Friday, February 20, 2015

Giving Your Dog Table Scraps

Jacob, my boyfriend's golden retriever, loves table scraps. I mean it's pretty safe to say most dogs love human food but Jake's love goes much deeper.

Every time my boyfriend's family sits down at the table for dinner, Jake comes right over. His preferred spot is next to my boyfriend's dad, Kevin, or me. Jake knows the odds of getting a morsel are the best with one of us. 

I know you can't resist my puppy dog face.


Due to his large size, he has no trouble resting his head on the table inches from my arm. He will wait a few minutes to see if I notice his big brown pleading eyes and toss him something meaty. If that fails, he moves onto plan B. Jake starts nudging my arm with his wet nose. Oh and a burp may slip out too. 

That chicken is for me right?

By this time, Jake has gotten the attention of everyone at the table and we are all laughing. He really is too cute to scold for begging. His cuteness always wins one of us over. 

It smells so good I can almost taste it.

Jake will gently take the bit of food out of my hand or off my plate. If it's any type of meat, he will devour it in one gulp. However, if it is leafy and green, he will spit it out on the floor. Unless of course I put some salad dressing or meat sauce on it.

Victory is mine!

Although Jake will love me forever if I share my meal with him, it's the common belief that table scraps are not good for dogs and can lead to obesity. How true is this?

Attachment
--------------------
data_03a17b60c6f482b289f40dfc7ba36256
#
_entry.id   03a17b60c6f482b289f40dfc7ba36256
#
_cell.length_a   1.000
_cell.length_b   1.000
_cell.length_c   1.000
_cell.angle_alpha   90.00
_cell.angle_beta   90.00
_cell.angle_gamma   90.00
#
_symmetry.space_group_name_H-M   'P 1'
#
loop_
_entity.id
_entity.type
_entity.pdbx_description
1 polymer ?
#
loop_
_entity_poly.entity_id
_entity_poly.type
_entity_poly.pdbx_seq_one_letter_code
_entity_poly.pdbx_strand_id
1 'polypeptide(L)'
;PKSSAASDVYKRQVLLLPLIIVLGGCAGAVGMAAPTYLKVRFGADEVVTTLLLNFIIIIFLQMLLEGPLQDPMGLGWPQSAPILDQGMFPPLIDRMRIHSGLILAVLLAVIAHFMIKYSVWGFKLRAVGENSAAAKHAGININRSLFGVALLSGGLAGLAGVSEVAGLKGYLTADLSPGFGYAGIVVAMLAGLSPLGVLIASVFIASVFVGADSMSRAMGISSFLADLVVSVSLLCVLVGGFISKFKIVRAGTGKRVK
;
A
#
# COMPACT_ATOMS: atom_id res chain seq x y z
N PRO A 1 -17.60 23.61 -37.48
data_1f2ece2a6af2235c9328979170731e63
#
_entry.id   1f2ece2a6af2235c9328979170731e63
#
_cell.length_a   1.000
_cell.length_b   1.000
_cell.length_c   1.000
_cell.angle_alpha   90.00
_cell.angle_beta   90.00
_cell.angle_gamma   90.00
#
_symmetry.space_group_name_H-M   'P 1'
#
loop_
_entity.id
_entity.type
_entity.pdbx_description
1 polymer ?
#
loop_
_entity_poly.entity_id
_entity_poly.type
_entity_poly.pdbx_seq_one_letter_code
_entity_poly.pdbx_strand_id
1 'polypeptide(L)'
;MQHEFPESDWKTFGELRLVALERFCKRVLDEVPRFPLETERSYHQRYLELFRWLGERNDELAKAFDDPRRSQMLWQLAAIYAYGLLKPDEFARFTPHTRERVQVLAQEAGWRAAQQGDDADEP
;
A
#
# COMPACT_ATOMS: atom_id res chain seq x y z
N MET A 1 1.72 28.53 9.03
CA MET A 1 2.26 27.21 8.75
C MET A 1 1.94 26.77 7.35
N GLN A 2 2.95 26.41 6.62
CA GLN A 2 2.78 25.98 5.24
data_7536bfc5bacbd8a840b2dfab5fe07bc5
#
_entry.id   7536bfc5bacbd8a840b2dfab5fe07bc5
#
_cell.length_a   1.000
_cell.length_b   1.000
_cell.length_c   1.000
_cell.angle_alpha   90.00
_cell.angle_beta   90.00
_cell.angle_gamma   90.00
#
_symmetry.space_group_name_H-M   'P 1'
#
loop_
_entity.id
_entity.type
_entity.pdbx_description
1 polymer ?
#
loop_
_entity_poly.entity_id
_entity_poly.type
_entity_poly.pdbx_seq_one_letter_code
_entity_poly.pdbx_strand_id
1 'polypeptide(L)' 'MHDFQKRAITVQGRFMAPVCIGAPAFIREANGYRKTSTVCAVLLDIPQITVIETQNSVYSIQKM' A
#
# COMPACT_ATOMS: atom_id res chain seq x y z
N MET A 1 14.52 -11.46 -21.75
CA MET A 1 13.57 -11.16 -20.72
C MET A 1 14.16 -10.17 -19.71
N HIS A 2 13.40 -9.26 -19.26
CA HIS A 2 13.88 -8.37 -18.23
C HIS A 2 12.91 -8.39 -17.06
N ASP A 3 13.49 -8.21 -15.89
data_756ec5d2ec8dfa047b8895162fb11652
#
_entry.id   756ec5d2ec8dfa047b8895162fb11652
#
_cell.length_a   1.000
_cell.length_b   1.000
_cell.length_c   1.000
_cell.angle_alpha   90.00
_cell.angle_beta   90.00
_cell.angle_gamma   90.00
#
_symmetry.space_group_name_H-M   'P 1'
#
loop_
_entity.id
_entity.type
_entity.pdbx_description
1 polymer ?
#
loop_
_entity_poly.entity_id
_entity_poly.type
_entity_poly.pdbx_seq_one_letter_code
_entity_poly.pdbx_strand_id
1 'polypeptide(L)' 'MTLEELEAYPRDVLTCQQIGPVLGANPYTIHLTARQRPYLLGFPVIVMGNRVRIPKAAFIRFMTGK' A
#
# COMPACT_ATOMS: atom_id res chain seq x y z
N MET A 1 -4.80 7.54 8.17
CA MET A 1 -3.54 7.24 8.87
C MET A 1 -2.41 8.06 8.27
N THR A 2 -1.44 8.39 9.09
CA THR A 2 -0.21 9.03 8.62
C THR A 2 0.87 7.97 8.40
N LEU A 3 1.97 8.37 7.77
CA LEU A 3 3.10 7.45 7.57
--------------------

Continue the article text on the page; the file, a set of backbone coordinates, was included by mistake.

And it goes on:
The conclusion many dog experts have come to is the problem lies within the amount of table scraps you give your dog. Most human food is healthy for your dog but moderation is key. It is acceptable to give your dog a bite or two. However, making an entire plate for them is not. An article on Modern Dog Magazine's website provides a helpful table to determine how many grams a dog should have based on their weight.

Giving them small amounts of leftover chicken and peas along with their daily kibble is fine. Meats and vegetables are a good source of protein and carbohydrates for dogs. However, just like with humans, avoid giving them fatty foods like pizza and ice cream. These foods cause obesity and digestive problems in dogs.

Also keep in mind some foods like chocolate and grapes can be toxic to dogs. An article on Pet Adviser's website gives you a list of human foods you shouldn't feed your dog.

If you follow these guidelines, your dog will maintain a nutritionally balanced diet. They also won't be at high risk for obesity related diseases. Just remember if it's not healthy for you, it's probably not healthy for your dog either. 

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